Law Enforcement body-worn cameras have been in the forefront of a national debate this legislative session. The tragedies in New York, and more recently in Baltimore, South Carolina, and Oklahoma provided the backdrop for this legislation to be passed here in Maryland. I believe that if police officers are equipped with body cameras that capture sound, the unfortunate encounters that have occurred in some of our communities will be reduced. Studies show that both the police and those that they engage behave more in accordance with the law when they know their conversation and actions are being recorded.
- HB 926: Baltimore City and Baltimore County - Police Behavioral Health Units - Pilot Program
I cross-filed this bill with Senator Shirley Nathan-Pulliam, requires, on or before October 1, 2016, the Baltimore City and Baltimore County police departments establish behavioral health units consisting of at least six officers who are specially trained to understand the needs of individuals with mental health, substance use, or co-occurring mental health and substance use disorders, and in cultural sensitivity and cultural competency; establishing the purpose and goals of a behavioral health unit.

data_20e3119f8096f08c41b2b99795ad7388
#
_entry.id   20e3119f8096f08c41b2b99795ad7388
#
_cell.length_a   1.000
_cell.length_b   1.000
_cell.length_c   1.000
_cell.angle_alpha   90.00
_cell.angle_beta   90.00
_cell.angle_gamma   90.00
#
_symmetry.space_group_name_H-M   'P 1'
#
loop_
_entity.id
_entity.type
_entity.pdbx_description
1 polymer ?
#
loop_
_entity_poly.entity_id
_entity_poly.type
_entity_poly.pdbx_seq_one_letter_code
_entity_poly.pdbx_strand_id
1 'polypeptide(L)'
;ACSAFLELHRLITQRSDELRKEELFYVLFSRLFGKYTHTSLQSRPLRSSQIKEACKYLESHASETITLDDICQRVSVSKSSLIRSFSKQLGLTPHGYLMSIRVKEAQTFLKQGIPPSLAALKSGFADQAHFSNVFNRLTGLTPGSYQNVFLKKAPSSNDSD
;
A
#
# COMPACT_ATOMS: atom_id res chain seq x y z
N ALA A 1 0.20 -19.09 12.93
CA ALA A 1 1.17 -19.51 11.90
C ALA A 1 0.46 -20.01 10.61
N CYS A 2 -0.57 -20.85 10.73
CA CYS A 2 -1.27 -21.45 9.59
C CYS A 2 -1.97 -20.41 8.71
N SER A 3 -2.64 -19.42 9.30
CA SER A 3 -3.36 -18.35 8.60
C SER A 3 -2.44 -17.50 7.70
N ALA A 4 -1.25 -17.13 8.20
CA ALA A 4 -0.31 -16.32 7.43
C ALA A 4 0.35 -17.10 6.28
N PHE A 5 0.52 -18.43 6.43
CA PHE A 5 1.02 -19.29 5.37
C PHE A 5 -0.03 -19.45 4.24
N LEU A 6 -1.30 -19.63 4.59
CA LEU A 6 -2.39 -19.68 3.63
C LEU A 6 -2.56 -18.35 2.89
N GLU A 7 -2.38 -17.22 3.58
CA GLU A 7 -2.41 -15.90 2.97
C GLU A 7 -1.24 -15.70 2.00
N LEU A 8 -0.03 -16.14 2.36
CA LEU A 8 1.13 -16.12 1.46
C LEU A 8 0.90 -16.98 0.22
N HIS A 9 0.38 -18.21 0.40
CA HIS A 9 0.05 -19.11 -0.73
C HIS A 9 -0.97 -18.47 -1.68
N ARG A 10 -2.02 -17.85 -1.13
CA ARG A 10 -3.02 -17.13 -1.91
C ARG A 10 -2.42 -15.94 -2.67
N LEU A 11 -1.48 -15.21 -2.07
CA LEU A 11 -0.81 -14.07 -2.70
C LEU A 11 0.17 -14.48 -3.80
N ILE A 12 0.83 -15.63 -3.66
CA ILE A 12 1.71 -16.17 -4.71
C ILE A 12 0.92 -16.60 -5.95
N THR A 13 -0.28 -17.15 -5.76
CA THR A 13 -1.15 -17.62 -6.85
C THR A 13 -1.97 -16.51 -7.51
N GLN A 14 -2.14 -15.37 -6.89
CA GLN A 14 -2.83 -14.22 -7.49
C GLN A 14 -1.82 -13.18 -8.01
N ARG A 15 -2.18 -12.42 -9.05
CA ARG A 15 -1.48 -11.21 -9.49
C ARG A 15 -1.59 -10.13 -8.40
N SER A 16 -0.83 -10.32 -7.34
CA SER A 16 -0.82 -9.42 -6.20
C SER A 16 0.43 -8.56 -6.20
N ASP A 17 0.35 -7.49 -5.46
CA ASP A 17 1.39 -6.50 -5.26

This law seeks to have specially trained law enforcement officers engage persons who are exhibiting signs of having behavioral health issues. It is based on a program that has had great success in San Antonio, Texas This is another tool that can be used by law enforcement to deescalate encounters between law enforcement and the general public.
The following is a brief summary of other significant legislation of which I supported and co-sponsored. Each bill was passed by the General Assembly, and sent to the governor.
HB 121: Repeal of Mandatory Minimum Sentences for Second-Time Drug-Related Offenses.
- This bill, sponsored by Delegate Curtis Anderson, provides judges with discretion when sentencing, while still allowing the offender to participate in drug treatment programs.